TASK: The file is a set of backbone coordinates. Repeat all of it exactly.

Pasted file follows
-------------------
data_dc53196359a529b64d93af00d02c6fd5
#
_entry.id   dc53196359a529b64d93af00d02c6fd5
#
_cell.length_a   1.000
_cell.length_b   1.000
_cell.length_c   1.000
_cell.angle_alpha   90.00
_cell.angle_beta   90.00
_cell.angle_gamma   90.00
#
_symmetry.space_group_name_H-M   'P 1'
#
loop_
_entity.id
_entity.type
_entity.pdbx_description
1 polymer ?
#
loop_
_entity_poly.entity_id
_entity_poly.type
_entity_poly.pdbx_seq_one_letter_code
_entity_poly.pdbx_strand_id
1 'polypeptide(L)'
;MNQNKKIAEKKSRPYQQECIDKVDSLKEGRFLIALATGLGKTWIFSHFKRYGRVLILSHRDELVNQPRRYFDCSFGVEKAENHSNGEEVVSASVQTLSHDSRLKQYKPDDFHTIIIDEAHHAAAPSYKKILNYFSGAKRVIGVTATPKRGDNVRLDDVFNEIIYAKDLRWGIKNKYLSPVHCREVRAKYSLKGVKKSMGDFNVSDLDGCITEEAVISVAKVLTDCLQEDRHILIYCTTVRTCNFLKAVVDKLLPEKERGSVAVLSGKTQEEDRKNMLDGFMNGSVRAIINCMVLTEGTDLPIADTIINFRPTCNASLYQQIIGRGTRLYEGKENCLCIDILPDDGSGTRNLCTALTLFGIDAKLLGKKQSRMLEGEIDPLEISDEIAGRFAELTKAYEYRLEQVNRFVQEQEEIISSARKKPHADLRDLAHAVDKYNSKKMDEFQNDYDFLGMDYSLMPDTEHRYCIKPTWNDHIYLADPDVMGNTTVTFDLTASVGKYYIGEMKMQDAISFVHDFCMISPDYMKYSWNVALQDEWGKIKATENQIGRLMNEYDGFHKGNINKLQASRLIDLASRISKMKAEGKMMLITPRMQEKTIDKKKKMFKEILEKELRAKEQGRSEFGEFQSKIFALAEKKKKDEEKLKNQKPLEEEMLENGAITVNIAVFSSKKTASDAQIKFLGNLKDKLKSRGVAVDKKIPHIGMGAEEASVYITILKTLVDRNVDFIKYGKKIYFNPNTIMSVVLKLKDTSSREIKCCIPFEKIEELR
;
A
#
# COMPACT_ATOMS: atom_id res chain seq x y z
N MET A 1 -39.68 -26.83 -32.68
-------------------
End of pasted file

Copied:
data_dc53196359a529b64d93af00d02c6fd5
#
_entry.id   dc53196359a529b64d93af00d02c6fd5
#
_cell.length_a   1.000
_cell.length_b   1.000
_cell.length_c   1.000
_cell.angle_alpha   90.00
_cell.angle_beta   90.00
_cell.angle_gamma   90.00
#
_symmetry.space_group_name_H-M   'P 1'
#
loop_
_entity.id
_entity.type
_entity.pdbx_description
1 polymer ?
#
loop_
_entity_poly.entity_id
_entity_poly.type
_entity_poly.pdbx_seq_one_letter_code
_entity_poly.pdbx_strand_id
1 'polypeptide(L)'
;MNQNKKIAEKKSRPYQQECIDKVDSLKEGRFLIALATGLGKTWIFSHFKRYGRVLILSHRDELVNQPRRYFDCSFGVEKAENHSNGEEVVSASVQTLSHDSRLKQYKPDDFHTIIIDEAHHAAAPSYKKILNYFSGAKRVIGVTATPKRGDNVRLDDVFNEIIYAKDLRWGIKNKYLSPVHCREVRAKYSLKGVKKSMGDFNVSDLDGCITEEAVISVAKVLTDCLQEDRHILIYCTTVRTCNFLKAVVDKLLPEKERGSVAVLSGKTQEEDRKNMLDGFMNGSVRAIINCMVLTEGTDLPIADTIINFRPTCNASLYQQIIGRGTRLYEGKENCLCIDILPDDGSGTRNLCTALTLFGIDAKLLGKKQSRMLEGEIDPLEISDEIAGRFAELTKAYEYRLEQVNRFVQEQEEIISSARKKPHADLRDLAHAVDKYNSKKMDEFQNDYDFLGMDYSLMPDTEHRYCIKPTWNDHIYLADPDVMGNTTVTFDLTASVGKYYIGEMKMQDAISFVHDFCMISPDYMKYSWNVALQDEWGKIKATENQIGRLMNEYDGFHKGNINKLQASRLIDLASRISKMKAEGKMMLITPRMQEKTIDKKKKMFKEILEKELRAKEQGRSEFGEFQSKIFALAEKKKKDEEKLKNQKPLEEEMLENGAITVNIAVFSSKKTASDAQIKFLGNLKDKLKSRGVAVDKKIPHIGMGAEEASVYITILKTLVDRNVDFIKYGKKIYFNPNTIMSVVLKLKDTSSREIKCCIPFEKIEELR
;
A
#
# COMPACT_ATOMS: atom_id res chain seq x y z
N MET A 1 -39.68 -26.83 -32.68